The state Respiratory Care Board began legal proceedings Friday to suspend the license of the graveyard shift respiratory therapist who often worked beside convicted "Angel of Death" killer Efren Saldivar.
The board petitioned an administrative law judge in Los Angeles to take the disciplinary action against Ursula Anderson, 34, who admitted during questioning by authorities that she obtained a potentially lethal muscle relaxer for Saldivar and never reported her suspicions that he was killing patients at Glendale Adventist Medical Center.
A hearing was scheduled Thursday on the state's petition to suspend Anderson's license "while a formal accusation of unprofessional conduct is finalized," the respiratory board said. Allowing Anderson to continue treating patients could "endanger the public health," the board said in its filing.
Stephanie Nunez, the respiratory board's executive officer, said that additional accusations will probably be filed soon against three other respiratory therapists who worked with Saldivar, but that the state was not seeking immediate suspension of their licenses.
Saldivar, 32, pleaded guilty to six murder counts in March, four years after he shocked Glendale police by confessing that he had killed up to 50 patients with intravenous injections of paralyzing drugs. Saldivar soon after recanted that statement, only to give a second confession following his arrest last year, saying then that he may have killed more than 100 patients. He was sentenced to life in prison without parole on April 17.
Anderson and three other respiratory therapists were fired by Glendale Adventist in the wake of Saldivar's original admissions in 1998, and Saldivar's own state license was revoked.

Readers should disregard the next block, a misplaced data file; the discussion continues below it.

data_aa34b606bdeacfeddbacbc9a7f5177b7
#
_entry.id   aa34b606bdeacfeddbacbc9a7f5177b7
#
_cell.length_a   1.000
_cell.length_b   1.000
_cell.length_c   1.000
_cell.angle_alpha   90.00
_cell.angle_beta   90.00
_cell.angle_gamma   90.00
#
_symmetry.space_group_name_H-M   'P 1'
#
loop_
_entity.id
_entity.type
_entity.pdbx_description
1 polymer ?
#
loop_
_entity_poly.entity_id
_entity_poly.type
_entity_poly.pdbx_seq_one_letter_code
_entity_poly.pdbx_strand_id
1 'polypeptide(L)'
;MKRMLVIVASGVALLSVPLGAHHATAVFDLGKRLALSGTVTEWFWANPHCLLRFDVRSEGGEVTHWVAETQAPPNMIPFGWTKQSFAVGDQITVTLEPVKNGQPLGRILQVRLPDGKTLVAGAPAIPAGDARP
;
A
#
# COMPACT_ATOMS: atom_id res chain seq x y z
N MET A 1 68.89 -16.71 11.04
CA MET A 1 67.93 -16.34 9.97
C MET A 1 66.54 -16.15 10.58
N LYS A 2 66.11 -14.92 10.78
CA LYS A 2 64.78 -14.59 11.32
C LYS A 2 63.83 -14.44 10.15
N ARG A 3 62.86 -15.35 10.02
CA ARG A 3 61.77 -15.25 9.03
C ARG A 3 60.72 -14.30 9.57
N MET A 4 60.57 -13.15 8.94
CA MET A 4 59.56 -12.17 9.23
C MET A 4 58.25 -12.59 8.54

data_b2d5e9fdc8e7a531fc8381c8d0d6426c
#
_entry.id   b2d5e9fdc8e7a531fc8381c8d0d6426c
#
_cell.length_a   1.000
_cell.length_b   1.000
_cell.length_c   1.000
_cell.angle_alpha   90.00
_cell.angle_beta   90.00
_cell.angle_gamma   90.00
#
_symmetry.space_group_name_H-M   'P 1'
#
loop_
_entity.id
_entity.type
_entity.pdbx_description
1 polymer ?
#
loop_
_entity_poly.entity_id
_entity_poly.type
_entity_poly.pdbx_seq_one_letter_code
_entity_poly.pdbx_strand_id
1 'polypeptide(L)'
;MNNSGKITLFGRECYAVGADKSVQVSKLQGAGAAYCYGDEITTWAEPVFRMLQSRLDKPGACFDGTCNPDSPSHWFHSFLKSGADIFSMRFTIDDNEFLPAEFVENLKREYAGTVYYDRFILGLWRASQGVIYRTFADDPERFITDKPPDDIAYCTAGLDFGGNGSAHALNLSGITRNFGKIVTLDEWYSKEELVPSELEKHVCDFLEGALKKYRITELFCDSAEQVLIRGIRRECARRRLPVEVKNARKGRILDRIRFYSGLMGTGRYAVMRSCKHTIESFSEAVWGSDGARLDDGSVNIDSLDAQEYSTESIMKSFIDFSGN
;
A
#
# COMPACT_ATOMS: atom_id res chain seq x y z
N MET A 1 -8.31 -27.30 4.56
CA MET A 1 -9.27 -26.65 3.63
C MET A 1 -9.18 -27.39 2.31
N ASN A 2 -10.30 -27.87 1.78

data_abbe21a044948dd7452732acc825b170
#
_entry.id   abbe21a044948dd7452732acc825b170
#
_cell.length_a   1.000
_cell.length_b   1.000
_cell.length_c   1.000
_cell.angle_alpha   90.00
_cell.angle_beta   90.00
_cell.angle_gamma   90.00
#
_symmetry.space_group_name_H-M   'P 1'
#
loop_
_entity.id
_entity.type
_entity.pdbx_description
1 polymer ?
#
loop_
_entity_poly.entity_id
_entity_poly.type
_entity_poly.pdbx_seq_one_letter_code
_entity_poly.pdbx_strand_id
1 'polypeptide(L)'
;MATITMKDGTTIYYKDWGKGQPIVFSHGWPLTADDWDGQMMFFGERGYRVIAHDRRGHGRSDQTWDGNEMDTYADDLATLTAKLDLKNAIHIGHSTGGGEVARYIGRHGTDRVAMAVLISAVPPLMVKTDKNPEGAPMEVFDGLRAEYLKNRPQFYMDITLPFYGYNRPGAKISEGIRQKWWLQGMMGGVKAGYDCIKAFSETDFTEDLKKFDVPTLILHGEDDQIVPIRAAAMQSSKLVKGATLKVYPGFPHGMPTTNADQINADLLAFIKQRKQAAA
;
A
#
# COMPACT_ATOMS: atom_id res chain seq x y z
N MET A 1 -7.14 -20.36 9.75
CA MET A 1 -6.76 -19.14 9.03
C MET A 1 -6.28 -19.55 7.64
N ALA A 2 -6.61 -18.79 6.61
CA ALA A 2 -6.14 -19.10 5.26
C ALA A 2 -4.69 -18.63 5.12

In the years since, Glendale Adventist officials expressed frustration that no state disciplinary action was taken against any of the four fired respiratory therapists. State officials said they did not want to interfere with Saldivar's criminal case and thus waited for it to conclude before pursuing disciplinary cases against Anderson and other therapists who may have failed to report evidence that Saldivar was killing patients.
The board said Friday that Anderson currently works at Queen of Angels-Hollywood Presbyterian Medical Center. But board official Nunez suggested that Anderson has been suspended by that hospital, saying, "we have every reason to believe" that she will not be caring for patients pending resolution of the disciplinary case.
A spokesman for Queen of Angels said the hospital was prohibited from commenting on personnel matters.
Anderson was given immunity from prosecution in the criminal case, but the board's filing Friday said that did not prevent it from using her own words against her in civil disciplinary proceedings. In seeking suspension of her license, the board cited her admissions that she "aided and abetted Efren Saldivar" and accused her of negligence, incompetence and other offenses that could eventually lead to revocation of her license.
Among the board's allegations:
* "On one occasion [she] gave Saldivar succinylcholine, which she found in a surgical intensive care unit ... sitting on a window sill.... [She] gave it to him because she knew that he was killing patients with injections of succinylcholine."
* "Respondent Anderson ... did see Saldivar inject something into a patient's IV ... [and] saw Saldivar attempting to inject another patient."
* "On one occasion, [she] saw glass vials containing medication in Saldivar's locker. None of the vials contained medication used by respiratory care practitioners."
* Saldivar told [her] about his criteria for killing....[She] knew what Saldivar was doing."
* "Respondent Anderson was unable to explain why she had not reported what Saldivar was doing except to admit that she had been sexually involved with him for five months."
The state filing also quoted Anderson as saying of Saldivar, "I didn't tell him to go do this, go do that. He's a grown man. He does things on his own."
Both Anderson and Saldivar admitted having an affair while working the overnight shift together about two nights a week.
Though Saldivar told police he sometimes injected patients with succinylcholine chloride--a paralyzing drug respiratory therapists are not authorized to administer--he said he usually used another drug, Pavulon, to kill patients. He used Pavulon to kill the six patients whose deaths were cited in the murder charges, authorities said.